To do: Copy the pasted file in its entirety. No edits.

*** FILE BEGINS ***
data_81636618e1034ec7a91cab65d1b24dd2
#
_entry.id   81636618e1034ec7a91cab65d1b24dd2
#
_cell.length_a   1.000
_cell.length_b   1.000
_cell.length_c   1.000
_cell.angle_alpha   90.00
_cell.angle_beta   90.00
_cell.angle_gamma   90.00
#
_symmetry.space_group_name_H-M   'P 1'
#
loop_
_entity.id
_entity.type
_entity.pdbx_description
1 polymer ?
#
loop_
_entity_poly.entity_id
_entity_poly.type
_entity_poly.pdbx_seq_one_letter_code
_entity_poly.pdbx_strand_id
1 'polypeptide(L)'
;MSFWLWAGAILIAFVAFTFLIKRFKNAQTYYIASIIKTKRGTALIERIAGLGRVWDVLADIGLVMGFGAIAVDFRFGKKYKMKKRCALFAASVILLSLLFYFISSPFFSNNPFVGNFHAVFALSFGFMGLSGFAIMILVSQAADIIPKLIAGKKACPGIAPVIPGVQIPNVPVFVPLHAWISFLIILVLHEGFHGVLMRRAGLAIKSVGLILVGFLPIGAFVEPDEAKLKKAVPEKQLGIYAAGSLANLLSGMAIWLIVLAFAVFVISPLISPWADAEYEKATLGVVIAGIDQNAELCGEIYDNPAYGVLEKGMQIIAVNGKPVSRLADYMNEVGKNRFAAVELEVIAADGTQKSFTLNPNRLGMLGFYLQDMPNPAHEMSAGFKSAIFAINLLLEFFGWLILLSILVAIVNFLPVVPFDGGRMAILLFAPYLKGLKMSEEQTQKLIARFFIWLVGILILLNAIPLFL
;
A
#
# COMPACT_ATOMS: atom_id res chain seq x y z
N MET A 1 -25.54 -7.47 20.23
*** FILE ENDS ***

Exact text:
data_81636618e1034ec7a91cab65d1b24dd2
#
_entry.id   81636618e1034ec7a91cab65d1b24dd2
#
_cell.length_a   1.000
_cell.length_b   1.000
_cell.length_c   1.000
_cell.angle_alpha   90.00
_cell.angle_beta   90.00
_cell.angle_gamma   90.00
#
_symmetry.space_group_name_H-M   'P 1'
#
loop_
_entity.id
_entity.type
_entity.pdbx_description
1 polymer ?
#
loop_
_entity_poly.entity_id
_entity_poly.type
_entity_poly.pdbx_seq_one_letter_code
_entity_poly.pdbx_strand_id
1 'polypeptide(L)'
;MSFWLWAGAILIAFVAFTFLIKRFKNAQTYYIASIIKTKRGTALIERIAGLGRVWDVLADIGLVMGFGAIAVDFRFGKKYKMKKRCALFAASVILLSLLFYFISSPFFSNNPFVGNFHAVFALSFGFMGLSGFAIMILVSQAADIIPKLIAGKKACPGIAPVIPGVQIPNVPVFVPLHAWISFLIILVLHEGFHGVLMRRAGLAIKSVGLILVGFLPIGAFVEPDEAKLKKAVPEKQLGIYAAGSLANLLSGMAIWLIVLAFAVFVISPLISPWADAEYEKATLGVVIAGIDQNAELCGEIYDNPAYGVLEKGMQIIAVNGKPVSRLADYMNEVGKNRFAAVELEVIAADGTQKSFTLNPNRLGMLGFYLQDMPNPAHEMSAGFKSAIFAINLLLEFFGWLILLSILVAIVNFLPVVPFDGGRMAILLFAPYLKGLKMSEEQTQKLIARFFIWLVGILILLNAIPLFL
;
A
#
# COMPACT_ATOMS: atom_id res chain seq x y z
N MET A 1 -25.54 -7.47 20.23